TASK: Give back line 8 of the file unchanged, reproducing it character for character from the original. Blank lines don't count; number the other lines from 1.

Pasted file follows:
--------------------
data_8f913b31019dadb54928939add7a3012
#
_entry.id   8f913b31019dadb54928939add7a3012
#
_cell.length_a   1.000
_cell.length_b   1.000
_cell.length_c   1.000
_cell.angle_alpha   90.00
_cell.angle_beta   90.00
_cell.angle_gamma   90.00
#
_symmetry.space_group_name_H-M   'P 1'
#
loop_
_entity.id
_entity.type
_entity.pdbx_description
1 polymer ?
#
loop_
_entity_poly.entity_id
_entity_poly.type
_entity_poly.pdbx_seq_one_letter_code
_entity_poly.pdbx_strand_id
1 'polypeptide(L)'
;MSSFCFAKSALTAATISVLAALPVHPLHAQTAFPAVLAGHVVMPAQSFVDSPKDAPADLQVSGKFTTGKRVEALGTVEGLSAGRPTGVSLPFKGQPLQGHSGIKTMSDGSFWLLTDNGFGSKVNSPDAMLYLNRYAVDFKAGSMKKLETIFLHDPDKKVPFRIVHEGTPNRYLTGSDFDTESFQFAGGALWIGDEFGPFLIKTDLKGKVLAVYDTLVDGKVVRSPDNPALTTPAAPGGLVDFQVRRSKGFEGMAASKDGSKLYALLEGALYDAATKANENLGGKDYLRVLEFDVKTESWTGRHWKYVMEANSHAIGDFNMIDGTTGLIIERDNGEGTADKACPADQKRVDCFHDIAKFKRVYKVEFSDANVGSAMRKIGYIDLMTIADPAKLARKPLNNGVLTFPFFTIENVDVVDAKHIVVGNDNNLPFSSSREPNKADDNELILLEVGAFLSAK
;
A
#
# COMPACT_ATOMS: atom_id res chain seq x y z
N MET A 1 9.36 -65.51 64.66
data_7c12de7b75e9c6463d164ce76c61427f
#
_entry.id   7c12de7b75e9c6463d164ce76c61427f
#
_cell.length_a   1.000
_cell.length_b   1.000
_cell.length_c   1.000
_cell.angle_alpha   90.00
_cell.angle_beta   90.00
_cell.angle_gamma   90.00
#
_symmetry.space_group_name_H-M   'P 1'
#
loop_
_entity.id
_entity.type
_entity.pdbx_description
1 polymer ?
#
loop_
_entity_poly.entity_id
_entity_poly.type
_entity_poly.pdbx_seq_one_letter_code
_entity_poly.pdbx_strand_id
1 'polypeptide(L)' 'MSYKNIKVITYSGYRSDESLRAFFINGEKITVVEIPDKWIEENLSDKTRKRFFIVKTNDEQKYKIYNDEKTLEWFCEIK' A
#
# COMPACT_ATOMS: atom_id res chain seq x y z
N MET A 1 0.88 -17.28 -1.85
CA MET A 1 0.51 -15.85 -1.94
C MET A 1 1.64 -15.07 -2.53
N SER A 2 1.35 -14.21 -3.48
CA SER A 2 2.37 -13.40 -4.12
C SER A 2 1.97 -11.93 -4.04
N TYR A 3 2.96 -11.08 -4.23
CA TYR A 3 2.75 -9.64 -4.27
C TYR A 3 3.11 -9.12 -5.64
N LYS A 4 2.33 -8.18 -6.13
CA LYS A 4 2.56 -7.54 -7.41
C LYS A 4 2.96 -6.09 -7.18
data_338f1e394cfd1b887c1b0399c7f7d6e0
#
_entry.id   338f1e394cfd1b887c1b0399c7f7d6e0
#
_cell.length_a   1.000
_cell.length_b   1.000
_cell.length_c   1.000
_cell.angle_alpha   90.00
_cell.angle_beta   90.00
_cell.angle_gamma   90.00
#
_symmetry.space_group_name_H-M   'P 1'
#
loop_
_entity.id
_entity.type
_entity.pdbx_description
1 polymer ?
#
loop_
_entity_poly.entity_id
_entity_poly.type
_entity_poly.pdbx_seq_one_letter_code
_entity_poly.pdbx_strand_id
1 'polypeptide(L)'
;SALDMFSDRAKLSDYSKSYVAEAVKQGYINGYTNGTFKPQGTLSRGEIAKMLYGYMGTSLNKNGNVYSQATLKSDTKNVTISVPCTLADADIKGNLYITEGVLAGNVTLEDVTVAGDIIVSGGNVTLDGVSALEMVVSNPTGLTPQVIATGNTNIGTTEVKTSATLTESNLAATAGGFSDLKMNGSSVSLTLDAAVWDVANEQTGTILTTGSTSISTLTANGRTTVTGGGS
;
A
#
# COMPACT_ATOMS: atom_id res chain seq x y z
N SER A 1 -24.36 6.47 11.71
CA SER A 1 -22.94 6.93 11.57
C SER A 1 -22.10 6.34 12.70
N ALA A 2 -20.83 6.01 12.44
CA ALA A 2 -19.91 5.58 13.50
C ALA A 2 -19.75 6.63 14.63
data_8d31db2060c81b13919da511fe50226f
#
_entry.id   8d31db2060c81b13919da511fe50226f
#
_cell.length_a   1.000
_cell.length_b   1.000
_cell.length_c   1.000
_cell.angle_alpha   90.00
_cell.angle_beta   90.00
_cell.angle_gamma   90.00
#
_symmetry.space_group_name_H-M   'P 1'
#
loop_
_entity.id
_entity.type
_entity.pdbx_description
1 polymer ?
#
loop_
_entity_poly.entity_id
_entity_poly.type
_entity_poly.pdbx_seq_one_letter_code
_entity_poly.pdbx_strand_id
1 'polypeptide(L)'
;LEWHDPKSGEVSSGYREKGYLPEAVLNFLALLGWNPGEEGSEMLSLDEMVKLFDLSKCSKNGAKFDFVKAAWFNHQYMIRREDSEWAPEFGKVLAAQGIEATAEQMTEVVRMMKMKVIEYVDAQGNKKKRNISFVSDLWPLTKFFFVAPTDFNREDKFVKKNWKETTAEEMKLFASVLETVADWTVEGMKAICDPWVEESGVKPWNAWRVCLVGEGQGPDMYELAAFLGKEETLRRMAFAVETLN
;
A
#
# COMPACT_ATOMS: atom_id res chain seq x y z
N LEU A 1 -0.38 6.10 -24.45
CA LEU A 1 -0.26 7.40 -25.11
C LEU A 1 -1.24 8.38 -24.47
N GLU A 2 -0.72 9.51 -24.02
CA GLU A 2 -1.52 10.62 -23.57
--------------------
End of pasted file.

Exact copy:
_cell.angle_alpha   90.00